Robert H. Stockman wrote in his book The Baha'i Faith in America, that while Margaret B. Peeke had been raised as a strong Protestant church member, her interests changed, and she became a Martinist. Martinism is a form of mystical Christianity. Margaret was the author of Born of Flame, Numbers and Letters: or The Thirty-Two Paths of Wisdom, and Zenia the Vestal.
A book reviewer stated that Zenia the Vestal was a book which embodied “the occult laws of spiritual development, as given by the wise men of other lands…”
An advertisement for two of Mrs. Peeke’s books appeared in The Metaphysical Magazine in 1901.
According to Ohio Authors and Their Books, Margaret Bloodgood Peeke traveled widely, teaching Hermetic philosophy, with her largest following in the northern Ohio area. Margaret Bloodgood Peeke died on November 2, 1908. She is buried in Pomona, Tennessee near her daughter Grace Peeke. Grace Carew Sheldon wrote in an article in the Columbus Medical Journal shortly after Margaret’s death, that “The loss to her myriads of friends in every part of the world testifies to her international value, for she was beloved both at home and abroad.”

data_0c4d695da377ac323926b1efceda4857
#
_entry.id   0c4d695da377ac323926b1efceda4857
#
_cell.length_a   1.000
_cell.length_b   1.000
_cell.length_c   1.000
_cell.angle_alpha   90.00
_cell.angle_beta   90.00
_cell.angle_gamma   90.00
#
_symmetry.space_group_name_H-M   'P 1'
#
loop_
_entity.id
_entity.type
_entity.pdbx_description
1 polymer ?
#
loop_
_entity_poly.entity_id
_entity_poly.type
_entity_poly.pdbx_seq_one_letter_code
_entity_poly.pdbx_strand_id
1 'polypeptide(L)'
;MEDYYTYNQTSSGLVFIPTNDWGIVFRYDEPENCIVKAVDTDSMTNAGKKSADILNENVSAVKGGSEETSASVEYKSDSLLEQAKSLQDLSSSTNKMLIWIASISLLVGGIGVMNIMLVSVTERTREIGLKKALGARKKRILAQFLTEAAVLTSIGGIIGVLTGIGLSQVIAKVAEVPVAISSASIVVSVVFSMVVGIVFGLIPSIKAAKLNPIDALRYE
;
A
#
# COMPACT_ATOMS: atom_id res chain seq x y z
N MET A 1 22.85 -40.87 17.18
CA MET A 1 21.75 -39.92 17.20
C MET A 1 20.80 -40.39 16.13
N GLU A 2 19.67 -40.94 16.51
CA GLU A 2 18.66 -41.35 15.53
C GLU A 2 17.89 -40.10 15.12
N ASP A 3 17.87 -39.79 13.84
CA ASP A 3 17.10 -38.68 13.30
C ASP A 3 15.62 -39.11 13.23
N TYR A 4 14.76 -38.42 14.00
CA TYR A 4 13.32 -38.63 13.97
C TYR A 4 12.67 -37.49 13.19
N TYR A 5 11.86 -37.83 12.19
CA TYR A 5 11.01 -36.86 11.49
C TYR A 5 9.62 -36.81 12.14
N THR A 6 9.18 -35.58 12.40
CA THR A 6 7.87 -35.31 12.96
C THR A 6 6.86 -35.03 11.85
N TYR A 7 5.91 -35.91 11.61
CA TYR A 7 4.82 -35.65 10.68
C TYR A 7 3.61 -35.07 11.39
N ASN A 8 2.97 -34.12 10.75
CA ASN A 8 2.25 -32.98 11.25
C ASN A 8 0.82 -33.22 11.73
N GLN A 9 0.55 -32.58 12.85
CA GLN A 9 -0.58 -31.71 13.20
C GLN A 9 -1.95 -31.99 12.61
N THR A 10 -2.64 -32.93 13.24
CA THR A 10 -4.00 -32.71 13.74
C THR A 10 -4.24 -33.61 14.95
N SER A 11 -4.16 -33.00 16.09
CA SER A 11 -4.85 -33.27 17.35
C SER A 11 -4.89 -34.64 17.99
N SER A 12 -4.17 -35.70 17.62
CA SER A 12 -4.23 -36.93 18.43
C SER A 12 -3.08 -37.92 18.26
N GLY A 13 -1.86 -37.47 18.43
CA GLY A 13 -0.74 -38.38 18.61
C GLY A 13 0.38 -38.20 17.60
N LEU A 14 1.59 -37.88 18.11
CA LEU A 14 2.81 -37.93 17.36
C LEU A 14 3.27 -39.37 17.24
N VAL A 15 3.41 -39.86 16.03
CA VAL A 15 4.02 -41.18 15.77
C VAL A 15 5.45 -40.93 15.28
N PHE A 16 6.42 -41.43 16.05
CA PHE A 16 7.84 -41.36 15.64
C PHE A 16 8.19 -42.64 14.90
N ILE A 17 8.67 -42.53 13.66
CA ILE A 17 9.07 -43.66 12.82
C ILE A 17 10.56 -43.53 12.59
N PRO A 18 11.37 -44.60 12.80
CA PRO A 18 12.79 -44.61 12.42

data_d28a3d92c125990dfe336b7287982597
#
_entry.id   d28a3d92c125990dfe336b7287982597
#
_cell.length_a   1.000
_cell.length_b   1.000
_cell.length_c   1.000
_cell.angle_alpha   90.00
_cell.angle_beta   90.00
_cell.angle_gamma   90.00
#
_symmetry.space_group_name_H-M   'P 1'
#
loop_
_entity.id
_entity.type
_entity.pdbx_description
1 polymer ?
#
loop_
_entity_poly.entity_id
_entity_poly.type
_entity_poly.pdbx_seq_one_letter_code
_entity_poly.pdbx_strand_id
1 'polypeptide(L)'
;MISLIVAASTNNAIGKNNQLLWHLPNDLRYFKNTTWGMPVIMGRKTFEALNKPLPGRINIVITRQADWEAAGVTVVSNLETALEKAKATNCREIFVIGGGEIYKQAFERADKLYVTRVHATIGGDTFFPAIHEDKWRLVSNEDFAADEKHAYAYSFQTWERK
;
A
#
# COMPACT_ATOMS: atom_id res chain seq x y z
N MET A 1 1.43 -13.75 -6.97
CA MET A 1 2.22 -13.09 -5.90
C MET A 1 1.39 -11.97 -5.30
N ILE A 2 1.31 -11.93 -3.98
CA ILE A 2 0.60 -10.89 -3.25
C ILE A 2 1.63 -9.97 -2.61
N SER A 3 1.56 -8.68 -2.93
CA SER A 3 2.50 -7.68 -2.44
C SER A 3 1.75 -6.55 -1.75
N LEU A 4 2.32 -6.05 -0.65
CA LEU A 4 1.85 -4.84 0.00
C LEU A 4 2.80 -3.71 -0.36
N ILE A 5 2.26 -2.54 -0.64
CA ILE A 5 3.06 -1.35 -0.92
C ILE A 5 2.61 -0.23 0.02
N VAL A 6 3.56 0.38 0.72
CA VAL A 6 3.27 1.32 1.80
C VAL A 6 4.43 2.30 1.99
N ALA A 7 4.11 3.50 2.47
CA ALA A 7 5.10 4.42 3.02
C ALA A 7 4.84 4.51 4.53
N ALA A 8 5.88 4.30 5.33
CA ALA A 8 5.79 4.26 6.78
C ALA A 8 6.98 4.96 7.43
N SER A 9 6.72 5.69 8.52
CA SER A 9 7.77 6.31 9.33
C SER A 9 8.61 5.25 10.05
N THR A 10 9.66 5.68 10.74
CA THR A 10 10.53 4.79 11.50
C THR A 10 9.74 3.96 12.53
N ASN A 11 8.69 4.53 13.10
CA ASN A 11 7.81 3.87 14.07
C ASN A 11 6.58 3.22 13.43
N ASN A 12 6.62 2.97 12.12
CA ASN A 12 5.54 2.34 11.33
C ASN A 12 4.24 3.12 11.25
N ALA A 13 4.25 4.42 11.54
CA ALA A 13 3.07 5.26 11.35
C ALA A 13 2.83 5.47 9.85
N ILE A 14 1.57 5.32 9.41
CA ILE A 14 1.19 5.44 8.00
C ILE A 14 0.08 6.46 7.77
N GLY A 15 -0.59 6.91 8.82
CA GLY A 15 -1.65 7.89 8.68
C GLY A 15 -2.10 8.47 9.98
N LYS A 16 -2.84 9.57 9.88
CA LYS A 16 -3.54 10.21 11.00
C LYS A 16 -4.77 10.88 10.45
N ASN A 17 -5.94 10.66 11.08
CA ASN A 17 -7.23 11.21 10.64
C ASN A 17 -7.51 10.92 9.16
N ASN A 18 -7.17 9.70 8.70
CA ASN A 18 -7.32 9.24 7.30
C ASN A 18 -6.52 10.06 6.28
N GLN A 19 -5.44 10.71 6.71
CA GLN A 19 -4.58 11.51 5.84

A copy of Zenia the Vestal is located in the local authors collection of the Archives Research Center of the Sandusky Library. The book contains an inscription from Rev. George H. Peeke to Miss Hazel Maud Morgan, the daughter of local Sandusky businessman, T. T. Morgan. The inscription reads:
Wisdom is the principal thing